Eleventh Circuit Allows Extraterritorial Discovery for Foreign and International Disputes

28 U.S.C. § 1782 provides federal-court assistance in gathering evidence for use in foreign tribunals, but how far does its reach extend? In an opinion published on August 23, 2016, Sergeeva v. Tripleton International, 2016 WL 4435616, the Eleventh Circuit addressed the use of Section 1782 to achieve discovery of documents outside U.S. territorial limits and possessed by a related entity, rather than the direct subject of the federal claim.  The court affirmed the district court’s grant of discovery under Section 1782 as it related to documents actually held by an associated Bahamian corporation, and it also affirmed contempt sanction awards that the district court had ordered against the U.S. entity, one compensatory and another coercive.

The underlying foreign lawsuit related to a divorce and division of marital assets in Russia. Ms. Sergeeva claimed that Mr. Dubin, her now ex-husband, was concealing and dissipating marital assets through and with the assistance of foreign corporations.  The dispute extended to numerous foreign jurisdictions, including Cyprus, Latvia, Switzerland, the British Virgin Islands, the Commonwealth of the Bahamas, and the United States.  Ms. Sergeeva filed a claim under Section 1782 in the Northern District of Georgia seeking discovery from Trident Corporate Services, Inc. (“Trident”) that Ms. Sergeeva believed would reveal her ex-husband’s beneficial ownership of an associated Bahamian corporation, Tripleton International Limited.  A magistrate judge granted an ex parte application and authorized service of subpoenas, including demands for documents located outside the United States.  The district court then overruled Trident’s objections and approved the magistrate’s orders.  While appealing the district court’s order, Ms. Sergeeva moved for sanctions against Trident, which refused to comply despite the denial of requested stays pending appeal from both the district court and the Eleventh Circuit.  The district court then ordered compensatory sanctions for Ms. Sergeeva’s attorney’s fees and costs, amounting to $234,983.58, as well as a coercive sanction of $500 a day for up to 60 days of any continued non-compliance with the subpoenas.

The Eleventh Circuit addressed whether the district court had abused its discretion in resolving the applications for assistance under Section 1782. The Eleventh Circuit imposes four prima facie prerequisites that must be established for a Section 1782 claim, including (1) a request from a foreign or international tribunal or interested person before such a tribunal, (2) the request seeks evidence (testimony or productions), (3) the evidence is sought for use in the foreign or international tribunal, and (4) the person from whom the evidence is sought resides or is found in the district of the district court ruling on the application.  These prerequisites were not challenged on appeal.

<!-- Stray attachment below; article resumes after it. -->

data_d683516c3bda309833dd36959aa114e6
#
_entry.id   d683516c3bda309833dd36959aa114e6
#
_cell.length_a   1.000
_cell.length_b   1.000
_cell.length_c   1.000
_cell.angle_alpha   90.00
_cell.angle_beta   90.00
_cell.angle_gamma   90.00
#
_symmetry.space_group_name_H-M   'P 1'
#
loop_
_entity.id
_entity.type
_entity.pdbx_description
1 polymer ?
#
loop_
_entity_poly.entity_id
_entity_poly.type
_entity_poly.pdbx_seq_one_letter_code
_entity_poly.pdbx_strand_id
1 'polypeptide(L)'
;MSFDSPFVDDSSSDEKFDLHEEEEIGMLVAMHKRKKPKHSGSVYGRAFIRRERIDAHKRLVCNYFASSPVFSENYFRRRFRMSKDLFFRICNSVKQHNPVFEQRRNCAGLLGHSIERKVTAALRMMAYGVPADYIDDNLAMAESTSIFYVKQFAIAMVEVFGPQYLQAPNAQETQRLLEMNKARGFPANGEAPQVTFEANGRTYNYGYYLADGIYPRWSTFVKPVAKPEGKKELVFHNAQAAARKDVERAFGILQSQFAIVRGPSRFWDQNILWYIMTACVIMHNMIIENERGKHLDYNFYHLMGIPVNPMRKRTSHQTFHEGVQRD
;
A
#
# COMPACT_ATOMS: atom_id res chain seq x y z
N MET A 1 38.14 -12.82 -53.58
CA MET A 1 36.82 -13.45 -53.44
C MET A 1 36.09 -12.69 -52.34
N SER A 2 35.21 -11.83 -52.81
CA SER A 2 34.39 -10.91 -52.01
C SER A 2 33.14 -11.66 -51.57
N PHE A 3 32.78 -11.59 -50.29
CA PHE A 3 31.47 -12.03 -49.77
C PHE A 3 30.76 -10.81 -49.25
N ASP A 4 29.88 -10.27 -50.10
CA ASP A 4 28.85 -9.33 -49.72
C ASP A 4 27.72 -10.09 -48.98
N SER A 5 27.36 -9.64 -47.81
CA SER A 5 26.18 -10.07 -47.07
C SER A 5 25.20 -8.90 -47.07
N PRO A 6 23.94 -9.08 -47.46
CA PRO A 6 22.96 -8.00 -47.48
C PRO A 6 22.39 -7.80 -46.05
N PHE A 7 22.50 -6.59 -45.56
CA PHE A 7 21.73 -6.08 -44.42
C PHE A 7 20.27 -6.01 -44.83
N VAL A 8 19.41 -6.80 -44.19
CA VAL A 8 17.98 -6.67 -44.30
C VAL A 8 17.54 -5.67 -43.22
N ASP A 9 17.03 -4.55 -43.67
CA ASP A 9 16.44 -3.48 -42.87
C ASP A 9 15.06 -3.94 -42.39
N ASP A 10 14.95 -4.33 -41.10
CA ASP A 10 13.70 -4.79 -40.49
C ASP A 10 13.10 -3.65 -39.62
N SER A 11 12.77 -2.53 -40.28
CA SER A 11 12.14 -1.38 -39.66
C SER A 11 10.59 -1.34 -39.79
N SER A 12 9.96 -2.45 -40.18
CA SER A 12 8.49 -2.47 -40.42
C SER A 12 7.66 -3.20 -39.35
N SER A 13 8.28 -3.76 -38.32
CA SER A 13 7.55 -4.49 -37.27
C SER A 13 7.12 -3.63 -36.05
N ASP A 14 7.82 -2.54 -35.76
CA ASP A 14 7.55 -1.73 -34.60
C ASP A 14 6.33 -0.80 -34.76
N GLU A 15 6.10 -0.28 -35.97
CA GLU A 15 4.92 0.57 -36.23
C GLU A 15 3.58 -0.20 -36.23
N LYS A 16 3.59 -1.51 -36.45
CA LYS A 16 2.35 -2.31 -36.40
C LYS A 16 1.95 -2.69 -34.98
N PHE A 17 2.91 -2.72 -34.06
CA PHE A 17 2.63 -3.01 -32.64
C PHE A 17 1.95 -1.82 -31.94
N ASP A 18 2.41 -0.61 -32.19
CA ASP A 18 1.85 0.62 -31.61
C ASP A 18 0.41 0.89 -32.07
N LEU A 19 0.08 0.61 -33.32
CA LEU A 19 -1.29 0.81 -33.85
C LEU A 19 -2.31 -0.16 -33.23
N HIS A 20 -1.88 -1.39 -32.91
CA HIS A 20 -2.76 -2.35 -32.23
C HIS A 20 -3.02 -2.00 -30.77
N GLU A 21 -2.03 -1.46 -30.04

Once these prerequisites are established, the district court must review the four factors established by the Supreme Court in Intel Corp. v. Advanced Micro Devices, Inc., 542 U.S. 241, 264–65 (2004).  These include (a) whether person from whom the evidence is sought is a participant in the foreign proceeding, (b) the nature of the foreign tribunal, character of its proceeding, and receptivity to U.S. federal-court judicial assistance, (c) whether the applicant is using Section 1782 to circumvent foreign proof-gathering restrictions or policies of the foreign or U.S. governments, and (d) whether the requests are unduly intrusive or burdensome.

First, the court reviewed de novo whether Section 1782 contained an extraterritorial limitation, as the appellants claimed. This was an issue of first impression in the Eleventh Circuit.  Noting that Section 1782 expressly authorizes discovery “pursuant to the Federal Rules of Civil Procedure unless otherwise limited” and that the Federal Rules “authorize extraterritorial document productions,” the court affirmed that there is no per se extraterritorial limitation on the discovery available through Section 1782.

The court then reviewed whether the district court had either applied the wrong legal standard or made factual findings without sufficient record evidence in finding that Trident had sufficient “control” over the requested documents to order their production. The court again affirmed the district court’s finding.  The court found that despite the Atlanta entity’s denial of any “legal right” to documents or information from its associated foreign entity in the Bahamas, “it is apparent that [the entities] could not possibly perform their intended functions for . . . clients absent the ability to obtain information and documents from [other] members.”  This the court affirmed was “significant ‘circumstantial evidence’ [that] established that Trident Atlanta had ‘control’ over responsive documents in the physical possession or custody of Trident Bahamas.”  The court also affirmed the contempt orders.

Posted by Danny Wells.

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